Our team has tremendous technical capabilities and has grown over 60 years. From the group that started Enigma to where we are today, tremendous talent. We built that. We, this nation. We put that together. That's the technical footing, the technical foundation that's NSA. What we need to do now is learn how to use that, and we've been doing that and building that over the last couple of years. And the teaming within the Defense Department, you'll see that continue to grow. How we bring it together. What are the next steps? It is not to take over DHS' roles.
Now I'm going to be completely honest, DHS has a really tough job. They've got to operate and secure the rest of the dot-gov networks. That's hard work. We don't want to do that hard work. We want them to do that hard work. We'll provide them technical support as a foundation that they can lean on, and I think that's the right partnership.
Then the partnership with industry and academia. How do we work together? What is it that we're bringing in that team that we've built with the Defense Department for securing our nation in cyberspace? How do we deal with each of the others? Because in Enigma we had a secret that if it got out would have changed the war. Guess what? We use that same thing to secure our nation and our allies today in the war on terrorism and other things. If we lose that, we put our people at risk and we don't want to do that.
So then how do we secure that? How do we secure that and share it with industry? That's the discussion, the dialogue that we need to have. How are we going to protect our secrets and work with industry, academia and our allies to secure our network together as a team? That's what we've got to learn to do.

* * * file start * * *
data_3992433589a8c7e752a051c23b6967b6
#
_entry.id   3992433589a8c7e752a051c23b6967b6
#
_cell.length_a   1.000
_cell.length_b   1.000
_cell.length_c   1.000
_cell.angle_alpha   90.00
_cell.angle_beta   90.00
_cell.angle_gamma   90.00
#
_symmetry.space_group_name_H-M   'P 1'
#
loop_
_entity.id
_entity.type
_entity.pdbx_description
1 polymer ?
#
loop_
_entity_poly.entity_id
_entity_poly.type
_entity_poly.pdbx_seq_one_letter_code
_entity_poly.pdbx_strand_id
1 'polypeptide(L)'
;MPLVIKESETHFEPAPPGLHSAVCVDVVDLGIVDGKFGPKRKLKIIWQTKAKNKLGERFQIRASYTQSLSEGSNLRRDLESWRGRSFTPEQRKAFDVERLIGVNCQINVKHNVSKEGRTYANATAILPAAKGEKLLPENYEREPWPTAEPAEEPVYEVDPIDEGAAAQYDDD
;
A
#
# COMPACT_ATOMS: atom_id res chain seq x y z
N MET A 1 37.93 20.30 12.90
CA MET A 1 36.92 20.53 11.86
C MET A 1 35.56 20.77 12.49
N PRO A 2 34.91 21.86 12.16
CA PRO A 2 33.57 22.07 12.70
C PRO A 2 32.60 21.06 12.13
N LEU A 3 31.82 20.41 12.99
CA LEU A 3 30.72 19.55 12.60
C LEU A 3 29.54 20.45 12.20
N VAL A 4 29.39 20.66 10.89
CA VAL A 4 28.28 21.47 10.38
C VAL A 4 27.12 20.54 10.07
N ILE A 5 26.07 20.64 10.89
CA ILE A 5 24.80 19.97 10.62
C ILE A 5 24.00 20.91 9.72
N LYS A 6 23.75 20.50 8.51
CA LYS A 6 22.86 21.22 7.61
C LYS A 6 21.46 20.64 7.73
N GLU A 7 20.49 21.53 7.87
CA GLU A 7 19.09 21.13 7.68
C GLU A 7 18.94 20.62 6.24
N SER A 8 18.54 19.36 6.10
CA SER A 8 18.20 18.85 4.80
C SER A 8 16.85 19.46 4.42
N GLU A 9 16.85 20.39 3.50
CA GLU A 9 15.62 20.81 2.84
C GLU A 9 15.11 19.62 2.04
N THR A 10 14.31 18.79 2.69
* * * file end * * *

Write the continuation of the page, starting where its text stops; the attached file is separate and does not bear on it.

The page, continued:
We need to share that with DHS as they go down that road. I've actually talked with Secretary Napolitano. She is a wonderful person, a hard job. We're there to support her as a technical group. Happy to do it. Wonderful person. Great capability.
I see you, Mike. So write that back, okay?
Then the question is so what happens in time of crisis? We've got to wargame that. What's our role, how do we support?
But there are some things that are broken. You see today when we look at our networks, when you look at our networks out there you've got a government network A, government network B, and within maybe the services many little networks. And firewalls and networks. And no common visibility. How do you see those? How do you work those together?
So one of the issues is we don't have a way of sharing and seeing the networks today in a timely manner. We've got to build that situational awareness.
How do we see and pass that information at network speed for malicious software or malware? How do we get those signatures out and say heads up to our allies, to industry, to DHS and others? If it is the exploitation arm of the DoD that's found it or the intel community, how do we share that for the good of all? That's a tough one. Because in sharing it you're starting to give out a secret.